Figure 1. Examples of plants with long tube flowers, short-medium, and open corolla flowers (From left to right: Butterfly on a Pardon my pink (Monarda didyma) (Credits: Joanna J. Silva); Carpenterbee on Salvia Indigo spires (Salvia longispicata x farinaceae) (Credits: Kelly Thomas); Sweat bee on Gaillardia pulchella) (Credits: Joanna J. Silva).

2.                Provide a mix of flower colors

Color patterns influence the flower’s attractiveness and increase the efficiency of pollination by helping insects orient on the flower and guide them to the reward (Fig. 2). Bees prefer white, yellow, or blue-purple flowers. Orange, pink, and red flowers attract other pollinators such as butterflies.

Different Colors
Figure 2. Examples of native plants to Florida that display different colors Native to Florida (From left to right: Butterfly on Spanish needles (Bidens alba), Tickseed coreopsis (Coreopsis leavenworthii), Sckullcap (Scutellaria arrenicola), Pitcher sage (Salvia azurea), Swamp Rose-mallow (Hibiscus grandiflorus), Carpenterbee on False-Rosemary (Conradina grandiflora), Spotted beebalm (Monarda puctata), Blanket flower or Firewheel* (Gaillardia pulchella) . Credits: Joanna J. Silva
*A recent discovery suggests that Firewheel is not considered native to Florida, but it is widely cultivated. It is probably not native to the rest of the eastern USA as previously thought (ISB: Atlas of Florida Plants ( – University of Florida, Institute of Food and Agricultural Sciences (

3.                Include a pollinator hotel

Add a bee nest box for the native bees that build their nests above ground. Solitary bees and wasps will take up residence in a pollinator hotel after you place it outside. 

4.                Provide flowers throughout the year.

Pollen and nectar collection varies seasonally for honeybees, while many other solitary bee species collect pollen continuously during adult foraging to feed their larvae. Design the garden to have three or more different plants blooming at any given time during the growing season, which is March through November in northern areas of the state (Fig. 3).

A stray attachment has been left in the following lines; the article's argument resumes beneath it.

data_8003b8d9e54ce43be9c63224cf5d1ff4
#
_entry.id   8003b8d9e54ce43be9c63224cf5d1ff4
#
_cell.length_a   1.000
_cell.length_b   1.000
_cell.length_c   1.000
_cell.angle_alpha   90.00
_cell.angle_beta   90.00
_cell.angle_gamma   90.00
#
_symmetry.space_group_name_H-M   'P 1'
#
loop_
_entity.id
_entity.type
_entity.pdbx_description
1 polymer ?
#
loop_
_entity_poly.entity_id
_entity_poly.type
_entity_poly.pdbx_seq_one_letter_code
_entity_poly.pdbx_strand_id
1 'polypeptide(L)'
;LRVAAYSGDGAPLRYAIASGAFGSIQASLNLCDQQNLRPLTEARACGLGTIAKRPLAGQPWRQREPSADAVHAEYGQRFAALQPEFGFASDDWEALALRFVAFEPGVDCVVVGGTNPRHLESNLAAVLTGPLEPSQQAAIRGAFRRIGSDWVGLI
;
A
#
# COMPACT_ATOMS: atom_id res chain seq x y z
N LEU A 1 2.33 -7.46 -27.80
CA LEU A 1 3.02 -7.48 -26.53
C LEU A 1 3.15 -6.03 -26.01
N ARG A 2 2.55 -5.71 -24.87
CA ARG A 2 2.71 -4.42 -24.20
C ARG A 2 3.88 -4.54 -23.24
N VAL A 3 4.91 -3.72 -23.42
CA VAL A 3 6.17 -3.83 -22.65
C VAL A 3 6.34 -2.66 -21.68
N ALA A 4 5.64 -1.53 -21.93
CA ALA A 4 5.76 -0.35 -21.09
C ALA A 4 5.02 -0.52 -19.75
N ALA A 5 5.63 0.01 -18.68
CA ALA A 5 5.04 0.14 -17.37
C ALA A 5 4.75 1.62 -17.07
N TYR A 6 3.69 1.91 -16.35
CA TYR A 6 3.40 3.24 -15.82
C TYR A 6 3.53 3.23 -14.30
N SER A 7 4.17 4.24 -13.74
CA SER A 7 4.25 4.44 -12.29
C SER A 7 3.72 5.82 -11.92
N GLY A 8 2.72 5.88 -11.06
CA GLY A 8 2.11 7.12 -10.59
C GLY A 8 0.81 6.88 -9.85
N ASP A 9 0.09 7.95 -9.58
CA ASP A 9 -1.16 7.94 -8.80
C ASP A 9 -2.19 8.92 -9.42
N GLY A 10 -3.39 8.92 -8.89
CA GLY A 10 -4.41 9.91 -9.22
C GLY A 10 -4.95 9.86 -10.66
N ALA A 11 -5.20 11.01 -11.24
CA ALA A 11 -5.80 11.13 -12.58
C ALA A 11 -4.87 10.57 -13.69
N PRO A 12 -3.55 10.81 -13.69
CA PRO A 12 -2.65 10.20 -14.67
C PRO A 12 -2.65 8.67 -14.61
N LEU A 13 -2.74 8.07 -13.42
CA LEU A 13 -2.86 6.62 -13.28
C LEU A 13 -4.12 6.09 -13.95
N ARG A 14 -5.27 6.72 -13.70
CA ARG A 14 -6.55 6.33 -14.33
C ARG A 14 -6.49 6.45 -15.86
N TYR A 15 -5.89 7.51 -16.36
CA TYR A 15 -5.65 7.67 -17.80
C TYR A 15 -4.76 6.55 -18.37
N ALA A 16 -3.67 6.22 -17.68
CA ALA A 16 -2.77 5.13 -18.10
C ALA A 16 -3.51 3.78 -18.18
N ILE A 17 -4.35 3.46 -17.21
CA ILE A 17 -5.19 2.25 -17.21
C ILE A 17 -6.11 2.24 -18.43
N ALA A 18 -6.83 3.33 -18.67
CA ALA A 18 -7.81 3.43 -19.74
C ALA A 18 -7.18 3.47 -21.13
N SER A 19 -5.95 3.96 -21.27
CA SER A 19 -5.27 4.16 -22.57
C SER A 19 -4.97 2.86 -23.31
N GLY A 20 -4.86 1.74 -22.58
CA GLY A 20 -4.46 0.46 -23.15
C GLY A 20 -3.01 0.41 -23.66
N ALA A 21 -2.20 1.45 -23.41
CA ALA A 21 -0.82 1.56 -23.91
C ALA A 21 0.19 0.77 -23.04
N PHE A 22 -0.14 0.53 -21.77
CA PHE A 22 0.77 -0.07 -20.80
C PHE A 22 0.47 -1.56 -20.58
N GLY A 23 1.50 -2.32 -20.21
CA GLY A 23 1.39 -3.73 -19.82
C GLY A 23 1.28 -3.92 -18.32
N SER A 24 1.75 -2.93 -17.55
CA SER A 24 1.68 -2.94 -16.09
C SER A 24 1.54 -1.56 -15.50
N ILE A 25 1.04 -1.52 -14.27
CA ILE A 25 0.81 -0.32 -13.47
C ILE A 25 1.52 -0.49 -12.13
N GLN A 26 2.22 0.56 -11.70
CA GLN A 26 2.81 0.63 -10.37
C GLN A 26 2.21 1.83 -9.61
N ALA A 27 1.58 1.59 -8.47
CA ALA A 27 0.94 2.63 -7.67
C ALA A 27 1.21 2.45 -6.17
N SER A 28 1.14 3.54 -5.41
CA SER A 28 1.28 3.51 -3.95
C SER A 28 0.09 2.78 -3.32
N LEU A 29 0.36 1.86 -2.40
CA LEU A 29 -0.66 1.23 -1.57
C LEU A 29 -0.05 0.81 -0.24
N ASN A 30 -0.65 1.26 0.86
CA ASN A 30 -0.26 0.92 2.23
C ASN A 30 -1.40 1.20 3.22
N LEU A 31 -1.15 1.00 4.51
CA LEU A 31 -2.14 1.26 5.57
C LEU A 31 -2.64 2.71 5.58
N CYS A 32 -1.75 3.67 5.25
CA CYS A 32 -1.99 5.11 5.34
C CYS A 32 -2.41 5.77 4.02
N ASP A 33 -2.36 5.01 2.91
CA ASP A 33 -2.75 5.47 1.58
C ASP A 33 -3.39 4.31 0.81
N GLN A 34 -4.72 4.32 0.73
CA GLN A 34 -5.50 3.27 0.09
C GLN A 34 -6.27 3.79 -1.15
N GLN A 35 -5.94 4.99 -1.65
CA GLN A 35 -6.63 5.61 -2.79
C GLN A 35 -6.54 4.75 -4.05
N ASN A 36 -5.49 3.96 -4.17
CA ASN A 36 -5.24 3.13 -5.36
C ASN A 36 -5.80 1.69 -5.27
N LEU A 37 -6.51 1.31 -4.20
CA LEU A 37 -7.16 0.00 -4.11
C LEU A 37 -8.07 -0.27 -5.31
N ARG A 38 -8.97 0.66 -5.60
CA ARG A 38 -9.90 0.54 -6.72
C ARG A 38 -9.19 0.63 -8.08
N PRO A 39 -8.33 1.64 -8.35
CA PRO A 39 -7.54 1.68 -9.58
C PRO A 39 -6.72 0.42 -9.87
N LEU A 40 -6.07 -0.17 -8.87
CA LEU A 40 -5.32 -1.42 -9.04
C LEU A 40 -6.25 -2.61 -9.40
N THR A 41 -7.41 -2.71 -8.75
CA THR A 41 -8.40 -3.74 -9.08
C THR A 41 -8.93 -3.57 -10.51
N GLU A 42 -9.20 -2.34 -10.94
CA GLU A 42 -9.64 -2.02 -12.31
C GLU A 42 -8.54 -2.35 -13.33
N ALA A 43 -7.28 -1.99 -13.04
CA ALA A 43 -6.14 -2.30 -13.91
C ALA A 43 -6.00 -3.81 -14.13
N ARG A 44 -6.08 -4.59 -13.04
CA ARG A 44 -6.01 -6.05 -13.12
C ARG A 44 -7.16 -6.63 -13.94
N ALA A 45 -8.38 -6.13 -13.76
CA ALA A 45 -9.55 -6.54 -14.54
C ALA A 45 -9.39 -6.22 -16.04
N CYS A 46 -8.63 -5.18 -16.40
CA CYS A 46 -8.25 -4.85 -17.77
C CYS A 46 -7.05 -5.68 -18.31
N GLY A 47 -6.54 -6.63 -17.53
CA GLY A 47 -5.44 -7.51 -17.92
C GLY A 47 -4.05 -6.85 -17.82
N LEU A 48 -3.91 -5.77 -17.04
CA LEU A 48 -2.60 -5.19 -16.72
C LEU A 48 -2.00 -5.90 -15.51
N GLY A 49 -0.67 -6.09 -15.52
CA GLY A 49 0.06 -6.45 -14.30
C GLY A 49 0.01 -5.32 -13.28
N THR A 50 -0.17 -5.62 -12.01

Flowers Throughout the Year
Figure 3. Honeybee on Viburnum (Winter) (Credits: Joanna J. Silva), Honeybee on Salvia Indigo spires taking nectar (Spring-Summer) (Credits: Walker Bensch), False Rosemary and Muhlly grass (Muhlenbergia capillaris) (Fall) (Credits: Joanna J. Silva).

5.      Include native plants.

A “Florida native plant” refers to a species occurring within the state boundaries prior to European contact, according to the best available scientific and historical documentation. Florida is home to over 4,867 species of plants; 3,314 species are considered native of which 230 species are endemic.

6.      Chose the right plant for each location.

Success depends on using the right plant in the right place, especially by considering plant’s cold hardiness (Fig. 4). Plant selection for landscapers, nurseries, and gardens requires individual site criteria and an evaluation of individual plant performance under different environmental circumstances, such as water, soil, and temperature.

Figure 4. Hardiness zones in Florida (
Figure 4. Hardiness zones in Florida (

7.      Resources

Matt Lollar
Latest posts by Matt Lollar (see all)